After years of negotiations, the Trans-Pacific Partnership (TPP) – a 12-nation Pacific Rim trade agreement – has been submitted to Congress for approval. A sustained fight over ratification is expected, with opposition from groups in both political parties. Central to the dispute are TPP provisions that arguably weaken IP protection. In particular, opponents point to the investor-state dispute settlement (ISDS) provisions, which will allow foreign investors to bring action directly against the United States in international tribunals.

ISDS rights and procedures are covered by Chapter 9 of the TPP. Chapter 9 defines the term 'investment' broadly, and explicitly includes "intellectual property rights". Section A of the chapter describes the various obligations of the state with respect to investors from another state that is a TPP party (ie, foreign investors). These obligations include the following:

  • National treatment – treatment no less favourable than that accorded to domestic inventors (Article 9.4).
  • Most-favoured-nation treatment – treatment no less favourable than that accorded to investors of any other country (Article 9.5).
  • Minimum standard of treatment – treatment in accordance with applicable customary international law principles, including fair and equitable treatment and full protection and security (Article 9.6).
  • Expropriation – no nationalisation or expropriation, directly or indirectly, of a covered investment except for a public purpose, in a non-discriminatory manner and in accordance with due process of law, on payment of prompt, adequate and effective compensation (Article 9.7).

Section B of Chapter 9 establishes the ISDS procedures. A foreign investor initially seeks to resolve an investment dispute with a state by submitting a written request for consultations. Investment disputes include breach of one of the state's obligations under Section A, or breach of an investment authorisation or agreement. If the dispute is not resolved within six months, the claimant – on its own behalf or on behalf of an enterprise that the foreign investor owns or controls, directly or indirectly – may bring a claim for loss or damage by reason of or arising out of the alleged breach. The dispute is heard before an arbitration panel with three private arbitrators: one selected by each disputed party and the third appointed by agreement of the parties. The tribunal decides the issues in accordance with the TPP and applicable international law, and can award monetary damages and applicable interest or the restitution of property, in which case the award shall also provide that the state may pay monetary damages and interest in lieu of restitution.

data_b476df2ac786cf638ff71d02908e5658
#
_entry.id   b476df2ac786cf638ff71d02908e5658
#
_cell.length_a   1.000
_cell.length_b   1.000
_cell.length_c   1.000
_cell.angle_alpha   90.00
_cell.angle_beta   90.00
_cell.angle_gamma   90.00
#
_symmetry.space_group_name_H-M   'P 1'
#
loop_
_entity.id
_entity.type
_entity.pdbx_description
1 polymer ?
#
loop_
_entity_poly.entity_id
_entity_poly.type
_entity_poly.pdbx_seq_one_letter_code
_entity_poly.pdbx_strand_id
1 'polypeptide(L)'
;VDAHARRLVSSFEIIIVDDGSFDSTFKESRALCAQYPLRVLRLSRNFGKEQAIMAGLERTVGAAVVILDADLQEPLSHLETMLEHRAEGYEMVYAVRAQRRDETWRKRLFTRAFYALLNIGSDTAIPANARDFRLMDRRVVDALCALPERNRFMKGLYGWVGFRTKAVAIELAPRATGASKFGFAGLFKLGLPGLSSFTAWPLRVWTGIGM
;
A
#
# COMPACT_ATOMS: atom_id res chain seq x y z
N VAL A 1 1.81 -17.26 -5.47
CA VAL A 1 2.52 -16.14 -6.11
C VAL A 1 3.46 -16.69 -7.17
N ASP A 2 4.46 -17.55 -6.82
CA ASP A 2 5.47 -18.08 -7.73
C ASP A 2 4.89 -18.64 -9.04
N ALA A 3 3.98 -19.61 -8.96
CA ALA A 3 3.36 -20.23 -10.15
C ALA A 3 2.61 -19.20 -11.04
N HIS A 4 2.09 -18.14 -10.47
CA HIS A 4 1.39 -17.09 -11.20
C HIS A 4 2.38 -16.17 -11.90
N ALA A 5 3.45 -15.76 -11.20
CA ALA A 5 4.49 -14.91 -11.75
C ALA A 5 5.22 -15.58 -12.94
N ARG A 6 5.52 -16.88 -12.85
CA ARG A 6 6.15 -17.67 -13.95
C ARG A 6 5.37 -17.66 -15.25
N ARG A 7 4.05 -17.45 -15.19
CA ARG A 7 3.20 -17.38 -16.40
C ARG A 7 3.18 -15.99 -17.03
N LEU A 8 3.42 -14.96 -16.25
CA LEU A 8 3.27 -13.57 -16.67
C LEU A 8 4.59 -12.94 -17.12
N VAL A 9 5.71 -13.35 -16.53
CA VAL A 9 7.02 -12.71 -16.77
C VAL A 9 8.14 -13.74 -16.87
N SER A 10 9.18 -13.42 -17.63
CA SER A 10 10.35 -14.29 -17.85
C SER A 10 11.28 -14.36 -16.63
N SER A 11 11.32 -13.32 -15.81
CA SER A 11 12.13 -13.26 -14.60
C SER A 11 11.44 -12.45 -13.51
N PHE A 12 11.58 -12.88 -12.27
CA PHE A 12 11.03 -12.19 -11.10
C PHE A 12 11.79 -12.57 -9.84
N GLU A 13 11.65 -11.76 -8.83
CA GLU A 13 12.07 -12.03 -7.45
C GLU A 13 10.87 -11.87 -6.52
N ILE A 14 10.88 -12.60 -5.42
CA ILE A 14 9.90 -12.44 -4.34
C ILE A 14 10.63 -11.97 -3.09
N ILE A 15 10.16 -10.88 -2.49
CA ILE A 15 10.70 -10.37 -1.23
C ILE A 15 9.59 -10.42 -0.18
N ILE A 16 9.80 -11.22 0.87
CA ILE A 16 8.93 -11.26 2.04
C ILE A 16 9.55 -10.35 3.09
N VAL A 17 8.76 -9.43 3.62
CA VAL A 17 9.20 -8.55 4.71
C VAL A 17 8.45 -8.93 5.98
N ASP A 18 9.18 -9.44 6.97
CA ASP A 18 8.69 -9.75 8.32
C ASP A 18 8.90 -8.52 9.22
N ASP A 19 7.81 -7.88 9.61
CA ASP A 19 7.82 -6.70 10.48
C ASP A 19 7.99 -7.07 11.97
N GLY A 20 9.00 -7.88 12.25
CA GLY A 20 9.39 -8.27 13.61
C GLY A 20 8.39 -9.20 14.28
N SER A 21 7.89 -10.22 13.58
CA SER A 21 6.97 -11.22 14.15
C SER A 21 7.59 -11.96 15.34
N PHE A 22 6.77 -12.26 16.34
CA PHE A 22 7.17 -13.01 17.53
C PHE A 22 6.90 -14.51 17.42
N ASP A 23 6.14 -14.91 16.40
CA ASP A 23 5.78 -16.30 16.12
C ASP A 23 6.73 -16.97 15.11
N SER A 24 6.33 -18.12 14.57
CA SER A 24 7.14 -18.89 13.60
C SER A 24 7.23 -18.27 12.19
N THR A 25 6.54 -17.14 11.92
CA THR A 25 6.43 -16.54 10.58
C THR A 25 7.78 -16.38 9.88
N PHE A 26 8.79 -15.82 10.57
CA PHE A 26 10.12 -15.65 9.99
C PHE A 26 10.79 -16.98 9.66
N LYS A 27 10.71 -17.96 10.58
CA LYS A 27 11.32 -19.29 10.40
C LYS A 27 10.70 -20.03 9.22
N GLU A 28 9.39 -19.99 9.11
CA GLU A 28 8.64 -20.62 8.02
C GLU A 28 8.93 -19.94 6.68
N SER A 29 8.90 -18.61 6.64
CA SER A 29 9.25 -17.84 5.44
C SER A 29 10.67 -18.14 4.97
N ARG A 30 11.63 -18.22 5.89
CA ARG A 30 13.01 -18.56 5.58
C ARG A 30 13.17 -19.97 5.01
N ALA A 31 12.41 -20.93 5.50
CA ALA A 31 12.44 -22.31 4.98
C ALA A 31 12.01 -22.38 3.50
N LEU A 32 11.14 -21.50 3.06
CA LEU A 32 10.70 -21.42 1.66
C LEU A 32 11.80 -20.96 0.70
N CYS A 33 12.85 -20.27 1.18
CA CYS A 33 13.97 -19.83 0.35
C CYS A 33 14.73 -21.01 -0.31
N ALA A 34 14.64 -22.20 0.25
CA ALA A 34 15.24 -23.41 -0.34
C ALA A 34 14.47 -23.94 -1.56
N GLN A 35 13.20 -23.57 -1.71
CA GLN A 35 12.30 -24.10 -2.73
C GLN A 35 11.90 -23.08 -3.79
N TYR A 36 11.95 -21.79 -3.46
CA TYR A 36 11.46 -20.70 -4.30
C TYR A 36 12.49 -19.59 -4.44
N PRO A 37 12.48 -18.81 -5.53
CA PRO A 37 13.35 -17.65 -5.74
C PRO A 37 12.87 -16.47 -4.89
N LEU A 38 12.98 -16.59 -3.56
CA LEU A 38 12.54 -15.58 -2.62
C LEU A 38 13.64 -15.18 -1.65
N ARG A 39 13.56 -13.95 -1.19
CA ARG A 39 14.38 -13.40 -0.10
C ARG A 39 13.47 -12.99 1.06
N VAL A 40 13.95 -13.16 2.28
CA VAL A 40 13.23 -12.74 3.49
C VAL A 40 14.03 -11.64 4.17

Opponents point out that the ISDS proceedings can serve as a means for a foreign investor to attack an adverse agency or court action involving its intellectual property, including the invalidation of or refusal to grant an IP right. For example, Eli Lilly used a similar ISDS system under the North American Free Trade Agreement to bring expropriation claims against Canada for invalidations of two Eli Lilly patents for new uses of known medicines.

The US trade representative has attempted to deflect criticism by pointing to an exclusionary clause in Article 9.7(5): 

"This Article shall not apply to the issuance of compulsory licenses granted in relation to intellectual property rights in accordance with the [Agreement on Trade-Related Aspects of IP Rights (TRIPs)], or to the revocation, limitation or creation of intellectual property rights, to the extent that the issuance, revocation, limitation or creation is consistent with Chapter 18 (Intellectual Property and [TRIPs]."

However, this provision is unlikely to be effective. In addition to being limited to expropriation claims under Article 9.7, the decision as to whether issuance, revocation, limitation or creation of intellectual property is consistent or inconsistent is made by the same arbitration tribunal that will decide the merits of the claim. If brought as an objection by the state that the claim submitted is not a claim for which an award in favour of the claimant may be made, the tribunal is directed to assume that the claimant's factual allegations in support of its claim are assumed to be true.

Moreover, there is no independent review of the substance of a tribunal decision on the merits. While a proposed decision or award may be sent to the parties for written comment, it is the tribunal that considers any comments before issuing its final decision or award.  Although a party can seek revision or annulment of a final award under applicable arbitration rules (eg, the International Centre for Settlement of Investment Disputes Convention), these requests go to the tribunal itself or are based on procedural aspects of the arbitration.

The US government has had a good record defending ISDS cases brought in relation to other investment-related treaties and does not appear to be worried about a possible increase in ISDS cases due to the TPP. Moreover, US-based private investors can make equal use of the ISDS provisions when investing in countries with arguably weaker IP protection.

The full text of the TPP is available at ustr.gov/trade-agreements/free-trade-agreements/trans-pacific-partnership/tpp-full-text.

W Edward Ramage

This article first appeared in IAM. For further information please visit www.iam-media.com.